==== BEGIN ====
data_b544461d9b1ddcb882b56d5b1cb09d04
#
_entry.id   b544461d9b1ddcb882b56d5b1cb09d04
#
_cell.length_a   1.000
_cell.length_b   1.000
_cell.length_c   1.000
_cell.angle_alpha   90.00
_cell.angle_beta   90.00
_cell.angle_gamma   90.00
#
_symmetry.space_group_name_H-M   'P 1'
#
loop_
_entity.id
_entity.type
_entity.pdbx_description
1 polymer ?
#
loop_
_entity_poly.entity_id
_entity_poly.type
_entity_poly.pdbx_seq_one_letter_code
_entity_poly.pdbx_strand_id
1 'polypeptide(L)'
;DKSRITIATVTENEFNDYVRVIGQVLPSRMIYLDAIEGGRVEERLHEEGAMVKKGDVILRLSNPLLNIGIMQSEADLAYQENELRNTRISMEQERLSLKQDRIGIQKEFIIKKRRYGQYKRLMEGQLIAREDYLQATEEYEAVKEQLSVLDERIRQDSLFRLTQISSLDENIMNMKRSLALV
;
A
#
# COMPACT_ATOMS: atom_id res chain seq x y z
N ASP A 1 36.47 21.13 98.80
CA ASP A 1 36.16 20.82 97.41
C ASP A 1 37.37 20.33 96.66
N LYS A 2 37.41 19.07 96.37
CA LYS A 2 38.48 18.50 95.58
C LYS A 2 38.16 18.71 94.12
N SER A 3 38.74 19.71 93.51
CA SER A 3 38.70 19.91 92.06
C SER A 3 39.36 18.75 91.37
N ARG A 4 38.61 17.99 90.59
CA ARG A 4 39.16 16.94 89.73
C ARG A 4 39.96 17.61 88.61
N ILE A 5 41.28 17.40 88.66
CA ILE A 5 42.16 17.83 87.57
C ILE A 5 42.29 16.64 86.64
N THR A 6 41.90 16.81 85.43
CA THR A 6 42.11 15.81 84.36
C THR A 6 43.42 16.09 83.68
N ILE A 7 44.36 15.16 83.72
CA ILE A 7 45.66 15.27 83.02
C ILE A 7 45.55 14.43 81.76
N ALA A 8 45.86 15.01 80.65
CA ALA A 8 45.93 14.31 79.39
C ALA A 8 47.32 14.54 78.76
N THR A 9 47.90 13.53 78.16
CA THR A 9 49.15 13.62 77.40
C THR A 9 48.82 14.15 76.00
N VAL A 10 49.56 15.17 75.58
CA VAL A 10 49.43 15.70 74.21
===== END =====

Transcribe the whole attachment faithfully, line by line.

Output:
data_b544461d9b1ddcb882b56d5b1cb09d04
#
_entry.id   b544461d9b1ddcb882b56d5b1cb09d04
#
_cell.length_a   1.000
_cell.length_b   1.000
_cell.length_c   1.000
_cell.angle_alpha   90.00
_cell.angle_beta   90.00
_cell.angle_gamma   90.00
#
_symmetry.space_group_name_H-M   'P 1'
#
loop_
_entity.id
_entity.type
_entity.pdbx_description
1 polymer ?
#
loop_
_entity_poly.entity_id
_entity_poly.type
_entity_poly.pdbx_seq_one_letter_code
_entity_poly.pdbx_strand_id
1 'polypeptide(L)'
;DKSRITIATVTENEFNDYVRVIGQVLPSRMIYLDAIEGGRVEERLHEEGAMVKKGDVILRLSNPLLNIGIMQSEADLAYQENELRNTRISMEQERLSLKQDRIGIQKEFIIKKRRYGQYKRLMEGQLIAREDYLQATEEYEAVKEQLSVLDERIRQDSLFRLTQISSLDENIMNMKRSLALV
;
A
#
# COMPACT_ATOMS: atom_id res chain seq x y z
N ASP A 1 36.47 21.13 98.80
CA ASP A 1 36.16 20.82 97.41
C ASP A 1 37.37 20.33 96.66
N LYS A 2 37.41 19.07 96.37
CA LYS A 2 38.48 18.50 95.58
C LYS A 2 38.16 18.71 94.12
N SER A 3 38.74 19.71 93.51
CA SER A 3 38.70 19.91 92.06
C SER A 3 39.36 18.75 91.37
N ARG A 4 38.61 17.99 90.59
CA ARG A 4 39.16 16.94 89.73
C ARG A 4 39.96 17.61 88.61
N ILE A 5 41.28 17.40 88.66
CA ILE A 5 42.16 17.83 87.57
C ILE A 5 42.29 16.64 86.64
N THR A 6 41.90 16.81 85.43
CA THR A 6 42.11 15.81 84.36
C THR A 6 43.42 16.09 83.68
N ILE A 7 44.36 15.16 83.72
CA ILE A 7 45.66 15.27 83.02
C ILE A 7 45.55 14.43 81.76
N ALA A 8 45.86 15.01 80.65
CA ALA A 8 45.93 14.31 79.39
C ALA A 8 47.32 14.54 78.76
N THR A 9 47.90 13.53 78.16
CA THR A 9 49.15 13.62 77.40
C THR A 9 48.82 14.15 76.00
N VAL A 10 49.56 15.17 75.58
CA VAL A 10 49.43 15.70 74.21